Where does the Altima fit into this? It’s cheaper than most rivals and has plenty of standard options, but then, so did the old car which never really managed to carve out a space in this crowded segment. The new Altima also offers purportedly great economy, but let’s be honest – if you really care about petrol consumption, you’ll buy a Tiida or a Micra instead. Either that, or you own a taxi company.

So once again, the Altima exists in its own little niche – a well built, well specced, OK-driving if anonymous rival to the cars that define the segment. Perhaps that’s good enough for America, where Nissan sells loads of Altimas on the basis of its excellent value. But out here, value isn’t such a factor; buyers, especially now in a newly resurgent UAE, are looking for something with a little pizzazz, something to wow the neighbours. With the Altima, you get a solid (and solidly built) automobile – but your neighbours won’t be stealing glances through the curtains.

2013 Nissan Altima

Price:Sub-AED80,000  S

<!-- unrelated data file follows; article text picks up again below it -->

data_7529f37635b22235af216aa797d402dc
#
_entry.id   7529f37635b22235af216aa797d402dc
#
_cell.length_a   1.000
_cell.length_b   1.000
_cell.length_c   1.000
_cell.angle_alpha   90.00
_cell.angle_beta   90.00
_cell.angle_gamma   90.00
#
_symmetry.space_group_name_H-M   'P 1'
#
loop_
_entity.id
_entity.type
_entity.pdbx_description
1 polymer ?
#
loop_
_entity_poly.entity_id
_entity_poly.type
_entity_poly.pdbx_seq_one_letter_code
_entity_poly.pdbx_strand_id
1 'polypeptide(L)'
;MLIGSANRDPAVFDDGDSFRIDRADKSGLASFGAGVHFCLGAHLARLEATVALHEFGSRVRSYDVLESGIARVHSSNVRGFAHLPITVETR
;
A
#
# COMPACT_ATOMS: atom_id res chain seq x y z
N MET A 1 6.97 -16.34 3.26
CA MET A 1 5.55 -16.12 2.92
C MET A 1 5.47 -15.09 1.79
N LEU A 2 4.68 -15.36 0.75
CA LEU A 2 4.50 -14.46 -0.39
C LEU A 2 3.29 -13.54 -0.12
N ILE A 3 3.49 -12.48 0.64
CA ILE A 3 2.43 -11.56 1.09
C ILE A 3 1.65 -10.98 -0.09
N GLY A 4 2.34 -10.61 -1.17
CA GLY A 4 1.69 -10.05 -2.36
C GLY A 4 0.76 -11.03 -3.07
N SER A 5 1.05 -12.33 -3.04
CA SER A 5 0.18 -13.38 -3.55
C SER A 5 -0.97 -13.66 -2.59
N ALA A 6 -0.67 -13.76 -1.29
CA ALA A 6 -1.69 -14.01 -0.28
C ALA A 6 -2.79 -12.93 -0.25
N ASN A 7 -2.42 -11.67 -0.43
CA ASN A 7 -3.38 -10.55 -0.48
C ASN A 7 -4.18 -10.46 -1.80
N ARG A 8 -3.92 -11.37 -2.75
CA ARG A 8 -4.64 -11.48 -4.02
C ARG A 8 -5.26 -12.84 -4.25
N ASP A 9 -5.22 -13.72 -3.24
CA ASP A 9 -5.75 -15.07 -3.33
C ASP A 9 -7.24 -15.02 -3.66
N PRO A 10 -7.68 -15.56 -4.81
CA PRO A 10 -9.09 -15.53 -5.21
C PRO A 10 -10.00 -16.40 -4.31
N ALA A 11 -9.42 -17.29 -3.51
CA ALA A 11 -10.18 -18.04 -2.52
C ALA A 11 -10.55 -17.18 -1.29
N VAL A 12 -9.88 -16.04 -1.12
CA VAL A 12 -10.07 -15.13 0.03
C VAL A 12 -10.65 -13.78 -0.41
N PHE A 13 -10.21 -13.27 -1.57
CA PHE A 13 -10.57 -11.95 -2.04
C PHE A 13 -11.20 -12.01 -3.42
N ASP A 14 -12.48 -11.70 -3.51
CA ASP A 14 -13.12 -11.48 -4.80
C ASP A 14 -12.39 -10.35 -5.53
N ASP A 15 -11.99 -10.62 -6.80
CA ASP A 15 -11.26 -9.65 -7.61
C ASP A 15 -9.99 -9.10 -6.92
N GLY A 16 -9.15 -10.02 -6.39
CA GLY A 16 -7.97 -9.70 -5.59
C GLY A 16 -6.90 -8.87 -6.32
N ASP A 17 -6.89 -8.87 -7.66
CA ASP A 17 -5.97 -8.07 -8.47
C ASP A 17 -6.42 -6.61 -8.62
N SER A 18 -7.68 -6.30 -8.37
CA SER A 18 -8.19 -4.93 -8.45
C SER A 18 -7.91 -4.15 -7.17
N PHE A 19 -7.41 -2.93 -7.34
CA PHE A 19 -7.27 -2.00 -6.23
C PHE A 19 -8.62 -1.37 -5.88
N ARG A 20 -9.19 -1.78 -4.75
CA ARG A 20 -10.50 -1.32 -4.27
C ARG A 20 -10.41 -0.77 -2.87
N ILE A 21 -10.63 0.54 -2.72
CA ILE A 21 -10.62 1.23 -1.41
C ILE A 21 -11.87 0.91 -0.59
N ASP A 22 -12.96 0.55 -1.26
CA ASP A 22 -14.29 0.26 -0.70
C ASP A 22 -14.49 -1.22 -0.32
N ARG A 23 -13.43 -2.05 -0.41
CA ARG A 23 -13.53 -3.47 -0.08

2.5-litre SV – AED 86,500
2.5-litre SV – AED 95,000
3.5-litre SV – AED 114,000
Engine: 2.5-litre four-cylinder, 182bhp @ 6000rpm, 180lb ft @ 400rpm
Performance: 0-100kph 7.1s (claimed)
Transmission: continuously variable transmission, front-wheel drive
Weight: 1409kg

You can buy and sell Nissan cars in the UAE, Saudi Arabia and Egypt at dubizzle.com.

6 responses to “2013 Nissan Altima Review”

  1. Rahul says:

    Its a beautiful car..and so was its predecessor..and with the way the author speaks of fuel efficiency, it simply speaks of the callous way how we perceive energy in this region.If a car can offer comfort,luxury and good fuel efficiency ,i’d say its perfectly balanced and meets today’s customer needs and pleaseeeeee..the new CAMRY is not a ‘Sport Sedan’..its a TAXI and they are the only ones on the road..Toyota has shown the best way of ruining a good looking family car by launching the new ‘Am I Korean or Japanese or Chinese?’ designed Camry. Nissan along with Hyundai has given this segment a breath of fresh air in terms of design and value. I think its time even the editors accept it.